Forty years ago I drove to Baltimore for a friend's wedding and then, on a powerful urge, veered off toward Washington. It was night. I drove through a confusing grid of diagonals and circles, saw the great dome illuminated, drove up to it and parked and walked in. You could do that then. A few cops stood around, and you strolled past them and into the rotunda, and stood dazed and humbled in this space where great men had moved. The tragedy of secession was played out in these halls, and the New Deal was launched, and FDR was carried up here after Pearl Harbor to declare World War II, after which wise men designed the Marshall Plan that rebuilt Europe and the GI Bill of Rights that built an American middle class.

It has been a long time since we had reason to be proud of these people, though they are essentially the same people as those who accomplished great things. So what's wrong?

One problem with Congress is that 90 percent of it is ceremonial and so little has to do with elucidation. The Honorable meets with representatives of the American Beer Can Association, the Swizzle Stick Foundation, the League of Tutu Manufacturers, and poses for photos and listens to their pitches, and then goes to the floor and proclaims Eugene P. Fenstermaker Day, and then to a subcommittee hearing to read a two-page statement praising the arts as a triumphant manifestation of the human spirit, and then back to the office to welcome 10 fat men in beanies and the 4-Hers from Hooperville, then off to the banquet of the American Ferret Federation, and seldom during the day is the Honorable ever challenged or questioned or asked to listen to anything that wasn't vetted and paid for. The Great Personage is either regarded with servile deference or heartily abused by bloggers. This is not a good life for an inquiring mind.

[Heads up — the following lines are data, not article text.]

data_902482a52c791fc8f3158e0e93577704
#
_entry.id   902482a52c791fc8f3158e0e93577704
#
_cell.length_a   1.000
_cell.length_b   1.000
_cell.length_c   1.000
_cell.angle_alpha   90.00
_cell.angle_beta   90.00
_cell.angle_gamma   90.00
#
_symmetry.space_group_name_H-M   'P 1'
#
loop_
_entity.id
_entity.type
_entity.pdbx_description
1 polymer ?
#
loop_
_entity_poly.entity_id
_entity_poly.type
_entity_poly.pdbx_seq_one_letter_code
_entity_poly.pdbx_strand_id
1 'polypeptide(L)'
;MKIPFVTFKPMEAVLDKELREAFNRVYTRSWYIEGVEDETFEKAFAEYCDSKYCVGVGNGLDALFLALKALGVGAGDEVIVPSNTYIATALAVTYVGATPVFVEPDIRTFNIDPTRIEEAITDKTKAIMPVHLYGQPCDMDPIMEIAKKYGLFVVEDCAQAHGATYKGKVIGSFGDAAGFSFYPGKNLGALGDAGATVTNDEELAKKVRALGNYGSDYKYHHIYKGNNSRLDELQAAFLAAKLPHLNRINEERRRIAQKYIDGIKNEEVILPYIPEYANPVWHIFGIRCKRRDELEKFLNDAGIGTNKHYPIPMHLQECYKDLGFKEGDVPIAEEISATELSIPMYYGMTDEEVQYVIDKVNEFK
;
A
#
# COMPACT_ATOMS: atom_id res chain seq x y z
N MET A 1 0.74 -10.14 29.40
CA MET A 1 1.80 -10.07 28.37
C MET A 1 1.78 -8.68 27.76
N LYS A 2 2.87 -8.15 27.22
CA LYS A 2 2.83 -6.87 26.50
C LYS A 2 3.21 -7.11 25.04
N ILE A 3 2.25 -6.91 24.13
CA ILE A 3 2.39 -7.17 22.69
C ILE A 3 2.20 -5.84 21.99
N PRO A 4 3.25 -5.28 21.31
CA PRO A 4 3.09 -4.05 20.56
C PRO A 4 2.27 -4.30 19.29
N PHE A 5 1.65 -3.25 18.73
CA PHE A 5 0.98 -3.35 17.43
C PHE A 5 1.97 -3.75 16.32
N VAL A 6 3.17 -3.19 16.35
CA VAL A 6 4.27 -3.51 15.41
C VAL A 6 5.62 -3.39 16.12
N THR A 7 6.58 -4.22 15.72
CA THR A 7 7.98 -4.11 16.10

You meet congressmen in private and they're perfectly thoughtful and well-spoken people, nothing like the raging idiots they impersonate in campaign ads, and you think, maybe Congress needs more privacy. Send them off on unchaperoned trips to see the world firsthand. More closed-door caucuses where they can say what they think without worrying that one stray phrase may kill them.

Or maybe Congress simply needed more Democrats. We are a civil bunch, owing to our contentious upbringings. With a smart, well-spoken woman for speaker instead of that lumbering, mumbling galoot who covered for the Current Occupant, perhaps life will get more interesting. Maybe they'll do something good. It's possible.

(In accordance with Title 17 U.S.C. Section 107, this material is distributed without profit to those who have expressed a prior interest in receiving the included information for research and educational purposes.)

Planet Waves
Weekly Horoscope for Friday, November 10, 2006, #636 - By ERIC FRANCIS

Scorpio Birthday Report will be published Monday. Thank you for your patience.